The Washington PostDemocracy Dies in Darkness

Opinion Myanmar’s military must not hang those fighting for democracy

Kyaw Min Yu, also known as Ko Jimmy, and Phyo Zeya Thaw. (Myanmar Military Information Team/AFP)
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The unfolding horror in Myanmar has gotten even worse. First, the military staged a coup in February 2021 and overthrew the elected government of Nobel Peace Prize laureate Aung San Suu Kyi, with whom it shared power for several years, during which it carried out a shocking ethnic cleansing of the Rohingya Muslim minority. After the coup, the military responded to protests with a bloody crackdown, followed by relentless violence, burning down villages and imprisoning thousands while forcing Aung San Suu Kyi, 76, to face a series of secret, sham trials. Outside attempts to brake the conflict have largely failed to restrain the military leaders, who receive weapons from China and Russia, while a resistance movement attempts to fight back with popular support but limited means.

Myanmar’s troubled democratic experiment is in shambles and swallowed by civil war.

Now, the ruling junta threatens a new low. Since last year’s coup, the regime’s courts have delivered death sentences to 115 people for their roles in the armed resistance, but none have been carried out. On June 3, four men, including a prominent member of Aung San Suu Kyi’s party and a democracy activist, lost their appeals against death sentences, and the military said they would be executed by hanging. “The death penalty will be carried out,” announced the junta’s deputy minister of information, Maj. Gen. Zaw Min Tun, according to Radio Free Asia. He did not say when, but a veteran lawyer suggested it could be within 45 days.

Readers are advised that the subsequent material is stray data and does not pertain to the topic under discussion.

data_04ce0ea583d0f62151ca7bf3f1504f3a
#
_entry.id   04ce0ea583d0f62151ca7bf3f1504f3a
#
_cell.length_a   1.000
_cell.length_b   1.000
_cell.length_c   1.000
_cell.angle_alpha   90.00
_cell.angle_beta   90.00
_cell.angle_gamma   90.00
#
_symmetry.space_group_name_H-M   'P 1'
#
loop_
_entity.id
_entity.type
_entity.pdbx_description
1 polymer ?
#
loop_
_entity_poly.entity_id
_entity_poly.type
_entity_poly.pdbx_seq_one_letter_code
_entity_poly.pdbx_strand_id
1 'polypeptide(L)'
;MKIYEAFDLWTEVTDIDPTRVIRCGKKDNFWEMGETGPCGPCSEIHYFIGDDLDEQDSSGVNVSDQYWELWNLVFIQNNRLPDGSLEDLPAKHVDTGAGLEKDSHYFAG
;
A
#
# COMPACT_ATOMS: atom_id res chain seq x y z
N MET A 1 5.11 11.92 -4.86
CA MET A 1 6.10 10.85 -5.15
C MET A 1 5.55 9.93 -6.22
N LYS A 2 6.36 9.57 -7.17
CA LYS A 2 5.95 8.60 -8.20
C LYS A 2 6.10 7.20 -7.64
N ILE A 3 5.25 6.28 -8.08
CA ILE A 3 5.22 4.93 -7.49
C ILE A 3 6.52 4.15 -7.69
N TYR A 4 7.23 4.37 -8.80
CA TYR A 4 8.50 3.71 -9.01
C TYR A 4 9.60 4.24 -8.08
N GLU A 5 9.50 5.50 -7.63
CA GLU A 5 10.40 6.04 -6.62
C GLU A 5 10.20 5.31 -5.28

This barbarism would mark the first use of the death penalty in Myanmar, also known as Burma, since 1988 and represents yet another step by the military to frighten the resistance and the civilian population into submission. Two of the accused are well known. Phyo Zeya Thaw, a hip-hop pioneer who was jailed in 2008 for founding an anti-junta youth activist organization, was a member of parliament as part of Aung San Suu Kyi’s National League for Democracy, which ushered in a transition to civilian rule. He was accused of orchestrating several attacks on regime forces, including a gun attack on a commuter train in Yangon last August that killed five police officers. The other is activist Kyaw Min Yu, better known as Ko Jimmy, who rose to prominence during Myanmar’s 1988 student uprising against a previous military regime and was arrested last October, based on a warrant alleging he had incited unrest with his social media posts. Both were charged under an antiterrorism law and sentenced to death by a military tribunal on Jan. 21. The other two, according to Radio Free Asia, are Hla Myo Aung and Aung Thura Zaw, sentenced to death in Yangon region’s Hlaing Tharyar township on charges of murder.

The Thai-based Assistance Association for Political Prisoners noted correctly that the military is using the death penalty to “threaten a population resisting the military coup.” If it sends these men to the gallows, Myanmar’s military throws the remaining possibility of restoring a democratic transition into the abyss.